WE NOW know what Labour’s strategy to win the next election will be: shift to the left, bash business, stoke envy and jealousy, attack the City and come up with a raft of populist policies. It might even work.
New Labour is well and truly over, an experiment now deemed an obsolete, almost shameful failure by the party establishment, despite its extraordinary electoral success.
Hemmed in by the catastrophic fiscal situation, Labour is being forced into a degree of temporary responsibility when it comes to spending; expenditure as a share of GDP in 2015-16 is likely to be no more than a few tenths of a percentage point greater than what the coalition is proposing. But this compromise has emboldened the party in other areas. Miliband is the most explicitly socialist leader the party has had since Neil Kinnock; he believes that the crisis and continuing pressure on living standards – and the rise of Ukip – will allow him to achieve the triumph Kinnock failed to pull off in 1992, without having to make the concessions of Blairism.
So instead of seeking to win the elections by moving to the centre, the traditional strategy pursued by parties, Labour is becoming increasingly extreme and shrill, appealing to its base and to the left-wing electorate. It is openly taking on the better off, companies big and small (though it downplays the latter), City workers, successful entrepreneurs, people who own expensive houses, business executives and generally speaking the “rich” – people on over £60,000, and probably those on significantly less.
I cannot remember any time in the past 15 years when business groups and companies were so hostile to Labour. The attack on its latest policies from several large companies, including Centrica yesterday, were as unprecedented as they were spot on. Yet that is music to Ed Miliband’s ears: he doesn’t want and doesn’t think he needs their support. He wants to regulate them much more heavily, tax them more harshly and dictate to them who they can and cannot hire and how much they can pay them. His narrative is that he is standing up for the little guy against corporate power. It would be a great message if it were true.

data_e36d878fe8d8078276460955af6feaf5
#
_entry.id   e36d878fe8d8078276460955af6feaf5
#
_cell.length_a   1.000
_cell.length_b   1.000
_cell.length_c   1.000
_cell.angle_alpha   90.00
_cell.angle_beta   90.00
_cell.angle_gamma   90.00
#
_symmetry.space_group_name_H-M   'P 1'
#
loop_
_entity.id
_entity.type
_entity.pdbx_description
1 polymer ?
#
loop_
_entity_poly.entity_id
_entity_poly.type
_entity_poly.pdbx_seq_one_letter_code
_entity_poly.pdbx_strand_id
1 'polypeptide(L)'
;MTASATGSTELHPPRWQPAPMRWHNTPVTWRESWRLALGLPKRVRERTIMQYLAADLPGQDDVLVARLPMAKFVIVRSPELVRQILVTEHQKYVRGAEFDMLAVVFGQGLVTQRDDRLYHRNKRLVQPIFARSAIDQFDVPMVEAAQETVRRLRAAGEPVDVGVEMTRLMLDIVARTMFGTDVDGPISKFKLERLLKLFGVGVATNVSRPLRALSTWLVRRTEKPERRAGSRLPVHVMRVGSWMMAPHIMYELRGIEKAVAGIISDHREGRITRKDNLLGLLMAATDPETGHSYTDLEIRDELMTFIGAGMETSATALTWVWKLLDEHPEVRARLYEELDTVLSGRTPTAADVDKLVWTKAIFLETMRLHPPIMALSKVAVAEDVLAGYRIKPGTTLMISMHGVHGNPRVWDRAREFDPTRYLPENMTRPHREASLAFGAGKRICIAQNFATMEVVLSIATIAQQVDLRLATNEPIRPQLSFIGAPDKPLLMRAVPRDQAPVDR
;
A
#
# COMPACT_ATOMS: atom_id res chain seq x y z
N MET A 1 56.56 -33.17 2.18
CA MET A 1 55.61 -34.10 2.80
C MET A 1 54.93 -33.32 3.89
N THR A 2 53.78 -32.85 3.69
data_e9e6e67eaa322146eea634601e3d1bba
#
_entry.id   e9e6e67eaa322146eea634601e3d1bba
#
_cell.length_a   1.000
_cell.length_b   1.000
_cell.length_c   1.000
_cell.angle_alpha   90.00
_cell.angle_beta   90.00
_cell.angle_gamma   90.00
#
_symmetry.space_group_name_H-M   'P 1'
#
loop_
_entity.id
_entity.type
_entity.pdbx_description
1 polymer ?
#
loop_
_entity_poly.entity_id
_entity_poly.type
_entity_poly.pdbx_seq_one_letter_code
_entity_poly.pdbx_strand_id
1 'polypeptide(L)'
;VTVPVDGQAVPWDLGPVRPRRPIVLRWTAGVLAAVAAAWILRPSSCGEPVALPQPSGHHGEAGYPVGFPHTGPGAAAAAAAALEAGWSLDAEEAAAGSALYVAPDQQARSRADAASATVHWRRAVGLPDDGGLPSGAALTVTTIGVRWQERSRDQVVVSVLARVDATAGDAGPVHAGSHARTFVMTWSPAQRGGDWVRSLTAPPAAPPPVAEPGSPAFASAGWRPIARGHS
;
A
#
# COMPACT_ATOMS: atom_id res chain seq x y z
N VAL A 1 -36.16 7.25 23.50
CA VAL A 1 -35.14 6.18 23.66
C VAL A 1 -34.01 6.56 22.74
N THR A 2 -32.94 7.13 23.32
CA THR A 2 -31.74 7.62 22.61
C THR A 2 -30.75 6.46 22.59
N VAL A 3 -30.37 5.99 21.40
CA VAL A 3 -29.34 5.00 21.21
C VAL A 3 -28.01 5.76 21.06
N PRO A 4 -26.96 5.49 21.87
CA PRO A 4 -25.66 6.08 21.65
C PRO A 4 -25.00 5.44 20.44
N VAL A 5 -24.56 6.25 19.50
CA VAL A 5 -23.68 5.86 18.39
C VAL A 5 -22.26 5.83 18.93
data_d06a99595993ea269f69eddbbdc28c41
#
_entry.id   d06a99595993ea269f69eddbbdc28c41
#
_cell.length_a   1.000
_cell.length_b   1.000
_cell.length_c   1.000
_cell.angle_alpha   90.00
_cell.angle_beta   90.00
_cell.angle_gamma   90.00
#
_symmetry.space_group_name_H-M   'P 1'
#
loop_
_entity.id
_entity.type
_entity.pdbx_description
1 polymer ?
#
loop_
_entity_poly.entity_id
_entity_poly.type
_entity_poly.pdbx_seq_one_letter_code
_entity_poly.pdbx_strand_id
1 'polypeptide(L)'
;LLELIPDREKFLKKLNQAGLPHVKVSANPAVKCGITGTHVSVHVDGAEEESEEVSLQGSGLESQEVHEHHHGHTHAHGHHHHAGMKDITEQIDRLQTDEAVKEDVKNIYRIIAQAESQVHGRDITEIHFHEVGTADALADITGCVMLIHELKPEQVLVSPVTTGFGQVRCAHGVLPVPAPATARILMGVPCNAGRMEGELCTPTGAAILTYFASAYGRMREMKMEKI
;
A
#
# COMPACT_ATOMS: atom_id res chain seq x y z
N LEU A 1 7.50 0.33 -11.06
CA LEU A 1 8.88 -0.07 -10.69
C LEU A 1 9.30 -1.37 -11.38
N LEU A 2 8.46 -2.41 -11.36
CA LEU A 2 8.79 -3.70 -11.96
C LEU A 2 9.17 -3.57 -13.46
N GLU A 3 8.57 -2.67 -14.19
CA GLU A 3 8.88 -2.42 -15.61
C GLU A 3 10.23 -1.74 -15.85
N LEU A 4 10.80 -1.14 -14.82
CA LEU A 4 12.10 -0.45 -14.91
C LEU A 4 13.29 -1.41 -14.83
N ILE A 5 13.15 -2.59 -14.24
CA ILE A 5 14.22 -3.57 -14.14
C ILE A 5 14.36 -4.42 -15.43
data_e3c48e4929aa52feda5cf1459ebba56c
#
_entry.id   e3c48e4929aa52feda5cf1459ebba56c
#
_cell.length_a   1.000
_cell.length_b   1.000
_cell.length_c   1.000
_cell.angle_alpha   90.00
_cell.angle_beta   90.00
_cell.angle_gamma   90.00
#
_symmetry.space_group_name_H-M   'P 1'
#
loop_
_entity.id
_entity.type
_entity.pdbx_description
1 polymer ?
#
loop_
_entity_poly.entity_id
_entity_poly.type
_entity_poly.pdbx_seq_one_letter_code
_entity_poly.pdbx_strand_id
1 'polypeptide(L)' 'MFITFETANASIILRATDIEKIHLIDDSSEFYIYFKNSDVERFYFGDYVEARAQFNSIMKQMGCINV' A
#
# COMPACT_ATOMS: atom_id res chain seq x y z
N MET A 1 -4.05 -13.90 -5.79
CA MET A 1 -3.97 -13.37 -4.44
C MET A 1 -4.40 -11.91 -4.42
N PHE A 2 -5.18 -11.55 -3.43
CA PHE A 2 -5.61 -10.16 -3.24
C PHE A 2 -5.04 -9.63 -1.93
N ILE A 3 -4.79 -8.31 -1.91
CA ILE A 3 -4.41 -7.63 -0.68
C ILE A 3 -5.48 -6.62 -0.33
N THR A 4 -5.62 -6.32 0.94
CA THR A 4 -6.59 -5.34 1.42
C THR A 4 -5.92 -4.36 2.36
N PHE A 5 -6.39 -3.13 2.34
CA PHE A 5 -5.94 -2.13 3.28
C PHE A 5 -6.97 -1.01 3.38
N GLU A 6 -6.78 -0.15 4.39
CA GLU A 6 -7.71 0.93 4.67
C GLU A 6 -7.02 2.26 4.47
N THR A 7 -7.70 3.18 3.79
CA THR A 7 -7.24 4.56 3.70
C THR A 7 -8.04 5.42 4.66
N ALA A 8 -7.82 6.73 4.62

Yet the policies announced yesterday will inflict massive havoc on the economy, give more powers to bureaucrats and ultimately hurt, directly or indirectly, many of the people Miliband wants to help. He is proposing, inter alia, a plan to cap energy prices and a house-building programme, two areas in need of a genuine shake-up.
He wants to cap gas and electricity prices for 20 months. Yet price controls have been tried thousands of times throughout history in hundreds of different markets and always fail. (If only it were that easy – think prices are too high? Let’s legislate to lower them). Why not try that with everything else, and get bureaucrats to decide what they think the “right” price and the “right” profit margins are (apparently, in energy, six per cent is too high, and supposedly Labour “knows” that energy firms have “over-charged” by £7bn)? And what would happen were wholesale prices to shoot up, bankrupting firms? What would happen to competition? Wouldn’t companies all hike their prices on the last day before the new rules came into place? And why should firms assume that the cap wouldn’t be permanently extended? Why would anybody want to bother investing in Britain?